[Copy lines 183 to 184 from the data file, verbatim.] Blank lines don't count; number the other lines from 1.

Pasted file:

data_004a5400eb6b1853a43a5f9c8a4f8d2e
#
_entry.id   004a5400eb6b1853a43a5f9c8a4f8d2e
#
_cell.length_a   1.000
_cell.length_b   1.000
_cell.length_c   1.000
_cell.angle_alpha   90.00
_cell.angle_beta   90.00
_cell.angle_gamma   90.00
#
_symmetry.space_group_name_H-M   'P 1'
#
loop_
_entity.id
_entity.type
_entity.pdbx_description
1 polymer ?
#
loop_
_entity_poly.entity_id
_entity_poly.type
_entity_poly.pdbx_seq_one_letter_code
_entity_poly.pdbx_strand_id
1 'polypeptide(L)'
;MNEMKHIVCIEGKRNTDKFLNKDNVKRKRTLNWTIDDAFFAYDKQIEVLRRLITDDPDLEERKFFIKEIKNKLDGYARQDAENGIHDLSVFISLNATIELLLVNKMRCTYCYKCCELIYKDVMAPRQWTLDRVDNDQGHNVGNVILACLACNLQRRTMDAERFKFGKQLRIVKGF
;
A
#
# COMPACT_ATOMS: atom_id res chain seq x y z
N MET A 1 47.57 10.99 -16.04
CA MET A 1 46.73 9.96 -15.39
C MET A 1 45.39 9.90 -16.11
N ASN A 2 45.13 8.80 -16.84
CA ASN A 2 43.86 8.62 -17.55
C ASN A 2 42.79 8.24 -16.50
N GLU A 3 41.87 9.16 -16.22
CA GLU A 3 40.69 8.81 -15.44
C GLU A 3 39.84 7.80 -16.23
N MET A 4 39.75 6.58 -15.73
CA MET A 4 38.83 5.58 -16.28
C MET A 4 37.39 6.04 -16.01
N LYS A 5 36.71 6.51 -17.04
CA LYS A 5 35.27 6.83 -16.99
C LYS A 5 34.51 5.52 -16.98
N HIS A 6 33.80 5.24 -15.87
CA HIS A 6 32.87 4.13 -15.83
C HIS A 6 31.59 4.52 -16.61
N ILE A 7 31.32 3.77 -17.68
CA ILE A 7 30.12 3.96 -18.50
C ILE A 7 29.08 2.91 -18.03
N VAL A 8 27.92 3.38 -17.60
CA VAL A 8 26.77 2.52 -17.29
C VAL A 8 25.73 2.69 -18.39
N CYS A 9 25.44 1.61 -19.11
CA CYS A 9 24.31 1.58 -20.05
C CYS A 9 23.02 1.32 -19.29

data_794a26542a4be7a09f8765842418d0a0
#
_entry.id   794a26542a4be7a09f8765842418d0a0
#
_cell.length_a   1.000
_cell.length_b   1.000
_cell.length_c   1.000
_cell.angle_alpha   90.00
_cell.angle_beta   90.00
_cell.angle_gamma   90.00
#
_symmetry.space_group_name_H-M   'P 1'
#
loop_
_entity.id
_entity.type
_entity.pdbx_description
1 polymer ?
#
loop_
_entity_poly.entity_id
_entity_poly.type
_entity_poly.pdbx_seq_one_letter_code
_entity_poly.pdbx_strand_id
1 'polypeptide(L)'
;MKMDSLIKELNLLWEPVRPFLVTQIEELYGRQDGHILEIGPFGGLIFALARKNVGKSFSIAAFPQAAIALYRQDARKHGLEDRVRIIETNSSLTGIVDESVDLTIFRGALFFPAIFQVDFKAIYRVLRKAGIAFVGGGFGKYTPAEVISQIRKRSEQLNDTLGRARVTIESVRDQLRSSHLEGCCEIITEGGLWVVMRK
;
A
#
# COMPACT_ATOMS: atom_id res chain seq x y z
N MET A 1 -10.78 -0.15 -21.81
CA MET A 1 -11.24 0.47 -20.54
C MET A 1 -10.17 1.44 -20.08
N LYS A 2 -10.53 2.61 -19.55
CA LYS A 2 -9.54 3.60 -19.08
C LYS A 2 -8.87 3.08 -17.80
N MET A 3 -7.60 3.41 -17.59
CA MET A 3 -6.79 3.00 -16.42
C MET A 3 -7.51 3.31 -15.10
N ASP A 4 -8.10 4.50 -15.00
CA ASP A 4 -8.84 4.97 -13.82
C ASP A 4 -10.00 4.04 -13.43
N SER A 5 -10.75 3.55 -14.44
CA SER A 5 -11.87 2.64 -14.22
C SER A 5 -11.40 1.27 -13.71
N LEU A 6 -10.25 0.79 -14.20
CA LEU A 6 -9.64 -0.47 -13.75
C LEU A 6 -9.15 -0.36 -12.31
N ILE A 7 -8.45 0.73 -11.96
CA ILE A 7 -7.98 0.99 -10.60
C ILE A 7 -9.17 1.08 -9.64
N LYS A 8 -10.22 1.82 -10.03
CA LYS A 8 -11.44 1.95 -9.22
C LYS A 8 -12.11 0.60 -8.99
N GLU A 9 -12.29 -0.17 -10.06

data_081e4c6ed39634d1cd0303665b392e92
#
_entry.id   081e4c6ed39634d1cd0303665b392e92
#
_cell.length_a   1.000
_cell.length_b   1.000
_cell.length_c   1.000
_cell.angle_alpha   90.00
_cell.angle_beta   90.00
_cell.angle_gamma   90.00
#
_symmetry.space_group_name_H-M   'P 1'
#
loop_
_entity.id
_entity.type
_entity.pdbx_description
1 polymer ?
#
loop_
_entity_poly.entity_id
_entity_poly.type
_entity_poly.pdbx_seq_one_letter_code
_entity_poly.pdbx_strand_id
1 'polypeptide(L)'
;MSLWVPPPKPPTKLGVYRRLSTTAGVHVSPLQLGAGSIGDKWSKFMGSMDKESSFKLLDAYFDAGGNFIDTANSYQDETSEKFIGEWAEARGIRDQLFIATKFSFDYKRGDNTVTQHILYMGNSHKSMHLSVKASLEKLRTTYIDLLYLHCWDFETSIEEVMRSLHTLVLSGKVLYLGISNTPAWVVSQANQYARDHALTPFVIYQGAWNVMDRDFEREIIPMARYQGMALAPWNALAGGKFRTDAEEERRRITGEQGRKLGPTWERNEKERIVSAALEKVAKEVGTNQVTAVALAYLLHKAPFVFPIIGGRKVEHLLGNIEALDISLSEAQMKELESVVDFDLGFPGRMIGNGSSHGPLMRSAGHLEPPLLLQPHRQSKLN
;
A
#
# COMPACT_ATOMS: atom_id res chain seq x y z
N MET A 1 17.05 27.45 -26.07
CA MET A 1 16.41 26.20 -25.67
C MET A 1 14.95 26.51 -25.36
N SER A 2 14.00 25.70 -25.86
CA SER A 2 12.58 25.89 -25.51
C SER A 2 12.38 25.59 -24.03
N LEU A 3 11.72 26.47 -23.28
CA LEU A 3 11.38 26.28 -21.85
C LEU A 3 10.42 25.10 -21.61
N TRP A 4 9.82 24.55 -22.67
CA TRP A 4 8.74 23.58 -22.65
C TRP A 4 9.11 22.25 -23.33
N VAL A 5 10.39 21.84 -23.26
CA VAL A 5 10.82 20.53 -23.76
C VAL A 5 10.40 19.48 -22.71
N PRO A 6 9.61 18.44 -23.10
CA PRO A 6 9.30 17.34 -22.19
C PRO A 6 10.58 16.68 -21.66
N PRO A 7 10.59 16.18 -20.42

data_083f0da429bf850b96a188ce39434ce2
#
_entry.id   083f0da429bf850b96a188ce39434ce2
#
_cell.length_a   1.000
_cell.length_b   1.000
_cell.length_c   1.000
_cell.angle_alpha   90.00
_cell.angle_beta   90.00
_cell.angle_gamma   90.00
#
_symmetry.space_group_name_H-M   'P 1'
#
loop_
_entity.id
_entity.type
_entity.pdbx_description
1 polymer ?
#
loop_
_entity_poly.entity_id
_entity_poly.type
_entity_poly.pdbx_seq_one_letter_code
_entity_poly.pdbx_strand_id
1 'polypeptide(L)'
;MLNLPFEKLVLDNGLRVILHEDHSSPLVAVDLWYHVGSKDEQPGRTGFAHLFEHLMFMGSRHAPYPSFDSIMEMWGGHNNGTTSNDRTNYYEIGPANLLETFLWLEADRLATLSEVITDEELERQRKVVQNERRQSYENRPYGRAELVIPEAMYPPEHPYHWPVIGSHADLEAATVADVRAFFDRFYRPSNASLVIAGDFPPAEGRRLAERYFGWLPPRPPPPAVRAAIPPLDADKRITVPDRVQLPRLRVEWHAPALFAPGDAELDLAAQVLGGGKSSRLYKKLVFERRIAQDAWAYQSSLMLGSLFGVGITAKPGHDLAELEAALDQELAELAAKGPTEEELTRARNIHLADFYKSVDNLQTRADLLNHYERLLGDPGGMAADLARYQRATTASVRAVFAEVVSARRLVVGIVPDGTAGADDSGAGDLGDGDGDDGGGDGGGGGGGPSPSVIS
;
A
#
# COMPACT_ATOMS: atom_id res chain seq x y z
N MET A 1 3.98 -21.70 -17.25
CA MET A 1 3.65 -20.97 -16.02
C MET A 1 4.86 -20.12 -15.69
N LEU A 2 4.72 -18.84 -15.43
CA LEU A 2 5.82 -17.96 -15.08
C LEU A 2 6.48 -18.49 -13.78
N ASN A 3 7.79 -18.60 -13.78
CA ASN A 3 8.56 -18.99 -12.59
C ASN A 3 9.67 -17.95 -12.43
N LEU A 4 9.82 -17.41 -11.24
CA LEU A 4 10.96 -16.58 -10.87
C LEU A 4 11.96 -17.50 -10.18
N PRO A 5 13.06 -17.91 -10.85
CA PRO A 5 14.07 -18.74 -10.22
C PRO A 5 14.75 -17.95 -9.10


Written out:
_entity_poly.type
_entity_poly.pdbx_seq_one_letter_code